I spent a good part of October in South America. IT Guy and I are fascinated by ancient civilizations, hence our trip to Egypt last year. This year, we finally made it to Machu Picchu, not nearly as old as Egypt but with a lot of uncanny similarities, which is what fascinates us. As much as I would like to study the origins of the Incas, I simply don’t have the time to devote. Should I ever retire… I’d probably keel over in a coffin. So let’s not go there. We just visit and admire.
We also traveled to the Galapagos, more of an animal civilization, which is equally fascinating. Such a wide array of animals, all living in harmony, and because there are no predators and no humans, they aren’t afraid of anything.
As most of you know, I live in California. Going anywhere on the east coast requires a three-hour time change and dubious airport connections. It took us an entire day to travel from LAX to our first destination in Lima, Peru. One would think it would be possible to make a direct flight but apparently our tour company missed the memo. So we arrived at LAX at 4 AM and staggered into Lima at midnight, got delivered to our hotel, and had to drag out of bed at 6 AM to hunt tags for our bags since we missed meeting the group and director the day before. I don’t think we ever caught up on our sleep.
We took off by bus and plane from Lima to Urubamba, a transportation hub in the Sacred Valley known for its Inca concentric terraces, an elevation of 9000 feet. We were given all sorts of advice on how to avoid altitude sickness, from eating light to drinking coca tea. All the hotels provide decanters of hot coca tea in the lobby. I have utterly no idea what helped, but we never suffered any problems and neither did anyone in the group. On the way up, we stopped at a small town originally built in Inca times and still used today. Inca foundations can be found everywhere, including Lima. (those gutters were designed by Incas) Apparently, like the Romans, they knew the secret to building foundations that resisted earthquakes. It involved adding rolling rocks under the blocks, a feat of engineering incomprehensible to me. The market town, however, looked like any other market in every other country we’ve visited. Trinkets for tourists and beautiful artwork and weaving and silver for those willing to pay. Peru is suffering 80% unemployment right now, and the government offers no benefits, so selling to tourists is their economy. Since I love original artwork, I think we added groceries for a few families along the way!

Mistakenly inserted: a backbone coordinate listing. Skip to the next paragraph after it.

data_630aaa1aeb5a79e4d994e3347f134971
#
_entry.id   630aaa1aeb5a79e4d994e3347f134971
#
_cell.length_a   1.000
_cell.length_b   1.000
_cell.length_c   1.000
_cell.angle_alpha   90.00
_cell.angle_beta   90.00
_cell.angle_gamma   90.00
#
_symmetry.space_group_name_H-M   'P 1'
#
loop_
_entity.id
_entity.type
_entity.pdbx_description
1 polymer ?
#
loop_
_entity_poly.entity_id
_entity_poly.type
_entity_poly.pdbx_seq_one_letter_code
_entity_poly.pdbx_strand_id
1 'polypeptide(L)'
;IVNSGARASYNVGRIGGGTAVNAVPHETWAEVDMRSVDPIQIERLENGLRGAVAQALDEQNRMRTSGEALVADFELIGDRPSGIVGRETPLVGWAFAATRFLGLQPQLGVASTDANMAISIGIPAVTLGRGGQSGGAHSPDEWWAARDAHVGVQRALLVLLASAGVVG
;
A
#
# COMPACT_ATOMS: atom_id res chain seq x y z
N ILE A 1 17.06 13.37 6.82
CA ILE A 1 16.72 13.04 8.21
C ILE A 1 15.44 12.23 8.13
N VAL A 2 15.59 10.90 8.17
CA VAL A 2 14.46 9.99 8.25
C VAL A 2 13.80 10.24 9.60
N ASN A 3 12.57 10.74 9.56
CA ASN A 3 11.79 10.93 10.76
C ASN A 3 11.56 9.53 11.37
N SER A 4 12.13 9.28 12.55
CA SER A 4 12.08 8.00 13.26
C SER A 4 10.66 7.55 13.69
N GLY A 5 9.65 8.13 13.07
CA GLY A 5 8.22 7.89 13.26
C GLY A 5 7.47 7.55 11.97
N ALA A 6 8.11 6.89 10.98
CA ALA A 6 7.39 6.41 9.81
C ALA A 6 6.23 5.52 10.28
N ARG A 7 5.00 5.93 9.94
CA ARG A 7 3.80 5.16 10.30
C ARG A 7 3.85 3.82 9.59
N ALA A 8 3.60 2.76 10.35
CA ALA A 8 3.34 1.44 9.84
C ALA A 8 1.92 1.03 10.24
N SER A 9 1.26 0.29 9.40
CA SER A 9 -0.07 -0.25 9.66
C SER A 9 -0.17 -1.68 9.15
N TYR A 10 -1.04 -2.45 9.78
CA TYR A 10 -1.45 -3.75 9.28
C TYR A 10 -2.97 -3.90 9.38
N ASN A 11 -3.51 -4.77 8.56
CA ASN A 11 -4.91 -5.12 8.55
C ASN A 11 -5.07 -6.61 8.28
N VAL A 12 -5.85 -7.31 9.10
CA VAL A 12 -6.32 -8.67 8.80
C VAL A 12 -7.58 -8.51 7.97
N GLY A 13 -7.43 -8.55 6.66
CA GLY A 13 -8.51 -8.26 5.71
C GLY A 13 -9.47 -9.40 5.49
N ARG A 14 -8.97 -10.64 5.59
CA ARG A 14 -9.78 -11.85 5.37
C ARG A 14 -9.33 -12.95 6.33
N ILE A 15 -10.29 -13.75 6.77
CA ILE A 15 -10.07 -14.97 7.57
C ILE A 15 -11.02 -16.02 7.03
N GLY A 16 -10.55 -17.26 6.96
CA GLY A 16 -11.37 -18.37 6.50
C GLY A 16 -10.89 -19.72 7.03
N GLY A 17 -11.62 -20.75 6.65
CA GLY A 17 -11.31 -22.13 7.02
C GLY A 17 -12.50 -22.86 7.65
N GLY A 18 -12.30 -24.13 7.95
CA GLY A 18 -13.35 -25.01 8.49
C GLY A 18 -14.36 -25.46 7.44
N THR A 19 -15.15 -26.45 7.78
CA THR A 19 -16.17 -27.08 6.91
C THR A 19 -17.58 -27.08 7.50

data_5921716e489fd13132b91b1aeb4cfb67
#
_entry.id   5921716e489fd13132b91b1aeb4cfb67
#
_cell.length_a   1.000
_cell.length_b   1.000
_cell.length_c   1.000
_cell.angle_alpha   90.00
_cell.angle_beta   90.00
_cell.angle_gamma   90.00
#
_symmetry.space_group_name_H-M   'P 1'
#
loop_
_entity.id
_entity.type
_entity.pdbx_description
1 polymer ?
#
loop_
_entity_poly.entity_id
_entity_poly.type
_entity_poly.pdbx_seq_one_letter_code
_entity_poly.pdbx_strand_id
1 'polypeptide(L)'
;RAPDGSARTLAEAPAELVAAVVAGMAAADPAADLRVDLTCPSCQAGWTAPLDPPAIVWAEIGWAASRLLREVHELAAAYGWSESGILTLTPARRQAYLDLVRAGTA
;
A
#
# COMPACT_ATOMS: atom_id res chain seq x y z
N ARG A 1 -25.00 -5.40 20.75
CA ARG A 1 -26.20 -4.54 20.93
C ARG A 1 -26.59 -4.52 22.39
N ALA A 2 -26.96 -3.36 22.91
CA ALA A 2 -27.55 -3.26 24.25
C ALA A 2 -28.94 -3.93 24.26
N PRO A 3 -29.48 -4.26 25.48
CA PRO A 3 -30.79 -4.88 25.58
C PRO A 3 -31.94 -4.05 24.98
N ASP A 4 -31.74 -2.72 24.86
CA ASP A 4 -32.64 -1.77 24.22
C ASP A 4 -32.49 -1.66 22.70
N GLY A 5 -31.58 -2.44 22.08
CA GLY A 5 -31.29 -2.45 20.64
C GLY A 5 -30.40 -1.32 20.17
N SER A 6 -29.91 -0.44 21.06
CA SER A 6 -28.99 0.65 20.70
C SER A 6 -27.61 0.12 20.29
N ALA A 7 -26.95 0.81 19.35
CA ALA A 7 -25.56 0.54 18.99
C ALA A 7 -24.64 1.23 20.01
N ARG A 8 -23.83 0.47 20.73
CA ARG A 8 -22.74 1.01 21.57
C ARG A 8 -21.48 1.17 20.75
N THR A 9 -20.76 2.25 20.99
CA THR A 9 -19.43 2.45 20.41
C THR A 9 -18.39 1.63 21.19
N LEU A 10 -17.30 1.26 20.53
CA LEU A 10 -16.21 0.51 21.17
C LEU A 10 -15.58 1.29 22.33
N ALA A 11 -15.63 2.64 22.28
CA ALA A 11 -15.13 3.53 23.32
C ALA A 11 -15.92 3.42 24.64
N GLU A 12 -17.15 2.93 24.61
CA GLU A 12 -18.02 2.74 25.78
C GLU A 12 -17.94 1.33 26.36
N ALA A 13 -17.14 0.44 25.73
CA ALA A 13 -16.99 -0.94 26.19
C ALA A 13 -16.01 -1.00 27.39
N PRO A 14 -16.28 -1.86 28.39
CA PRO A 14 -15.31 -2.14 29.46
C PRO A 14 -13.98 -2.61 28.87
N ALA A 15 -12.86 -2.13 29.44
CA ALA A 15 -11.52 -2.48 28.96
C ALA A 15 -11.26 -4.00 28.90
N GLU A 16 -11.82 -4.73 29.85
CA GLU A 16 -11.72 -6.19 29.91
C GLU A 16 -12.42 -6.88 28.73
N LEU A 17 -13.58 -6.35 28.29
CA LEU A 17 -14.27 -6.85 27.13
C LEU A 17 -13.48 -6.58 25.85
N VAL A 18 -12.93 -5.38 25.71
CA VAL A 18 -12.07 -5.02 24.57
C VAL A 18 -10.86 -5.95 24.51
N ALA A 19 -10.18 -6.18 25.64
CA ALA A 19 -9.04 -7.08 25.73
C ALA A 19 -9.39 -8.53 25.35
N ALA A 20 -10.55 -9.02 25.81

Now theoretically acclimated to the altitude, we took off for Machu Picchu (“Old Peak” in Quechua, the native language) by train. There are three different trains, and we had the luxury one with tables and entertainment, but there still wasn’t much room for luggage. Since it was to be an overnight stay, we had to pack enough to get by in a small carry-on. The entertainers (aka the porters in costume) reenacted an ancient Inca love story, or so we were told. I’m sure Incas had love stories. They are eternal!
Tourism has expanded the town of Machu Picchu into excellent hotels and tons of restaurants, plus markets, of course. A rushing river runs through the middle with several bridges crossing it. We explored a little the night we arrived and the next morning, before a bus took us up to the national historic site built in the 15th century, before the Spanish invasion.